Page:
The origins of the group are closely connected to Le Cercle, a right-wing organisation whose activities include political subversion – and the clandestine arrangement of business transactions, especially arms deals and fraud. (Read Meet Le Cercle – Making Bilderberg Look Like Amateurs).
Its original founder was Robert Gascoyne-Cecil, member of the House of Lords and the 7th Marquess of Salisbury and member of a number of Eurosceptic and Neoconservative connected organisations such as Open Europe.
European chair of Le Cercle, Julian Amery, was a member and later patron of The Conservative Monday Club. John Biggs-Davison, another Cercle member, was also an active member.
Founded in 1961, in the belief that the Macmillan government had taken the party too far to the left, the club became embroiled in the decolonisation and immigration debate for which it is most famous for. By highlighting the controversial issue of race, which dominated its image ever since, at its height in 1971 the club had 35 MPs, six of them ministers, and 35 peers, with membership (including branches) totalling about 10,000.
In 1982, the constitution of the Monday Club was re-written, with more emphasis on support for the Conservative Party, but subsequent in-fighting over the club’s ‘hard right’ agenda led to many resignations.
In 2001, the Conservatives formally severed relations with the club due to its continued extreme right-wing views.
Originally, it believed that the principles needing to be reasserted included the preservation of the constitution and existing institutions, the freedom of the individual, the private ownership of property, and the need for Britain to play a leading part in world affairs. It disliked what it regarded as the expediency, cynicism and materialism which motivated Harold Macmillan‘s government.
In addition it was concerned that during this period “the left wing of the Party had gained a predominant influence over policy” and that as a result the Conservative Party had shifted to the left, so that “the floating voter could not detect, as he/she should, major differences between it and the Socialists” and, furthermore, “loyal Conservatives had become disillusioned and dispirited.”
The group brought together supporters of White Rhodesia and apartheid South Africa; the main impetus for the group’s formation was the Conservatives’ new decolonisation policies. The club opposed what it described as the “premature” independence of Kenya, and the breakup of the Central African Federation, which was the subject of its first major public meeting in September 1961.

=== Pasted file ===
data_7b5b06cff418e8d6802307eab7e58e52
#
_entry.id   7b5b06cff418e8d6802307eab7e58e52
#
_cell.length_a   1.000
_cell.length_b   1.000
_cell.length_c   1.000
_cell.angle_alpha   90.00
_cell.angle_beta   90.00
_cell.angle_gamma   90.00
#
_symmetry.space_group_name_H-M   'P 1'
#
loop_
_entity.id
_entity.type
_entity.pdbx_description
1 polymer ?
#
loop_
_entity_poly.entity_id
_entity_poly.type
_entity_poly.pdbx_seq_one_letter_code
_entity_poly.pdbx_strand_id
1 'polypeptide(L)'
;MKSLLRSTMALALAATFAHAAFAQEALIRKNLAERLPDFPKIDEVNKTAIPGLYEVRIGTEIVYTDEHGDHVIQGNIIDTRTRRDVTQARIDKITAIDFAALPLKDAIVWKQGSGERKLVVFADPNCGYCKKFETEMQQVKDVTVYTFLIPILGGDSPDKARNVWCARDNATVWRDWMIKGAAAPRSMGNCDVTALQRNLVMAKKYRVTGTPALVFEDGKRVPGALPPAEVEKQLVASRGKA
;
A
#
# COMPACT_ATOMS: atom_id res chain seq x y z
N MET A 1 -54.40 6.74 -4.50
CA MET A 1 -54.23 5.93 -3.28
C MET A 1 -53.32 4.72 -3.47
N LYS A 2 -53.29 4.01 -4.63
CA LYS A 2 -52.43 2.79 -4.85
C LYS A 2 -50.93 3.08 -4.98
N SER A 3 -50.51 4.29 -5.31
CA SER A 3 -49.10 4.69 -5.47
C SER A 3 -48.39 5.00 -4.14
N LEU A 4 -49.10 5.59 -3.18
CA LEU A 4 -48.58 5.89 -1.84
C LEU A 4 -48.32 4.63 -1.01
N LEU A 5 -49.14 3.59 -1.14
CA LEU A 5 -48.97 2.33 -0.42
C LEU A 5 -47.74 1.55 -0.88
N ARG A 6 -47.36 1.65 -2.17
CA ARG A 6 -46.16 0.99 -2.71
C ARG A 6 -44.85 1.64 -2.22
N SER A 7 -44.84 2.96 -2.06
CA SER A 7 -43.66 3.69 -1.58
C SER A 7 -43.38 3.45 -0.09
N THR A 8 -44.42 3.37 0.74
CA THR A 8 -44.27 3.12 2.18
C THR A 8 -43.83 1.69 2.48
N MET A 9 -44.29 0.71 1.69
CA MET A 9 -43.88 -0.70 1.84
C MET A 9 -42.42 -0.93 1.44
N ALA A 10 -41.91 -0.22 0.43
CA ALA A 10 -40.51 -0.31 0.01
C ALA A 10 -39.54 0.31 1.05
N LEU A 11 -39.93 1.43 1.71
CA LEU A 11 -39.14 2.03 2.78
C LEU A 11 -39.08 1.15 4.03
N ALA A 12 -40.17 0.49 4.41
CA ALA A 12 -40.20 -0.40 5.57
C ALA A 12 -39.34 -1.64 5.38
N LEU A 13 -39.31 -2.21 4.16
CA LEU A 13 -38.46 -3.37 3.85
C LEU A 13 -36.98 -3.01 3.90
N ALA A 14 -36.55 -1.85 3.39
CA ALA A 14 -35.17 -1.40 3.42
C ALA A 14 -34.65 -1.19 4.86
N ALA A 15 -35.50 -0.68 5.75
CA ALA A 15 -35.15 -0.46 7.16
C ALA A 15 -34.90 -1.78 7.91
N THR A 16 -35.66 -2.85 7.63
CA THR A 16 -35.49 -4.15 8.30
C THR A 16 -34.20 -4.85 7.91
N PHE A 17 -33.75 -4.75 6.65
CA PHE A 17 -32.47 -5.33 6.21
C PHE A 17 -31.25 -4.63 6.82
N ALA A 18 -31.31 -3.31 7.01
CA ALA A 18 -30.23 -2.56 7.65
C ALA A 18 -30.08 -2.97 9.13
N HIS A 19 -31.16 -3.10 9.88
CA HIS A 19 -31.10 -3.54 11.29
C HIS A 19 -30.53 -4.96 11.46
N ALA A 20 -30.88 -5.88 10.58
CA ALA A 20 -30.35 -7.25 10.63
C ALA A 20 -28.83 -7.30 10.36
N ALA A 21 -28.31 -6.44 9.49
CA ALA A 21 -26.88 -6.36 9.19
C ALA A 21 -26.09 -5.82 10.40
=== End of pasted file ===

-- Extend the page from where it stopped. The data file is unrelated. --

The club is notable for having promoted a policy of voluntary, or assisted, repatriation for non-white immigrants.
In 1969 the Monday Club launched a “Powell For Premier” campaign to make anti-immigration MP Enoch Powell Tory leader. However, despite complaints that it was trying to set up a separate organisation or even establish a separate party, it remained powerful on the right wing of the Conservative Party.
Oxford political scholar Roger Griffin referred to the club as practising an anti-socialist and elitist form of conservatism. In the 1970 Conservative Party election victory, six MPs who were club members were given government positions.
In September 1972, the club held a “Halt Immigration Now!” public meeting in Westminster Central Hall, opposite Parliament, at which the speakers, Ronald Bell, QC, MP, John Biggs-Davison, MP, Harold Soref, MP, and John Heydon Stokes, MP, (all club members) called on the government to halt all immigration, repeal the Race Relations Act (1968 Commonwealth Immigration Act), and start a full repatriation scheme. A resolution was drafted, approved by the meeting, and delivered to the Prime Minister, Edward Heath, who replied that
“the government had no intention of repealing the Race Relations Act”.
The playwright David Edgar described the Monday Club in an academic essay as “proselytising the ancient and venerable conservative traditions of paternalism, imperialism and racism.”
In the early 1970s it faced entryism from the National Front and other extremist organisations, while remaining the mainstream face of anti-immigration sentiment. In the 1970s and 1980s it campaigned heavily against immigration from the “New Commonwealth” (i.e. the non-white bits of the former British Empire) and protested the new wave of legislation protecting black immigrants from discrimination.
Its 1982 policy document called for the abolition of the Commission for Racial Equality, repeal of all race relations laws, an end to immigration from non-white commonwealth countries.
Various scandals has dogged the Monday Club over the years, such as Harvey Procter who had taken part in sexual relationships with males aged between 17 and 21, in his London flat. The age of consent for same-sex sexual relationships was still 21 in 1986.
During the period that Margaret Thatcher led the Conservative Party, the Monday Club were prolific publishers of booklets, pamphlets, policy papers, an occasional newspaper, Right Ahead, and a magazine Monday World .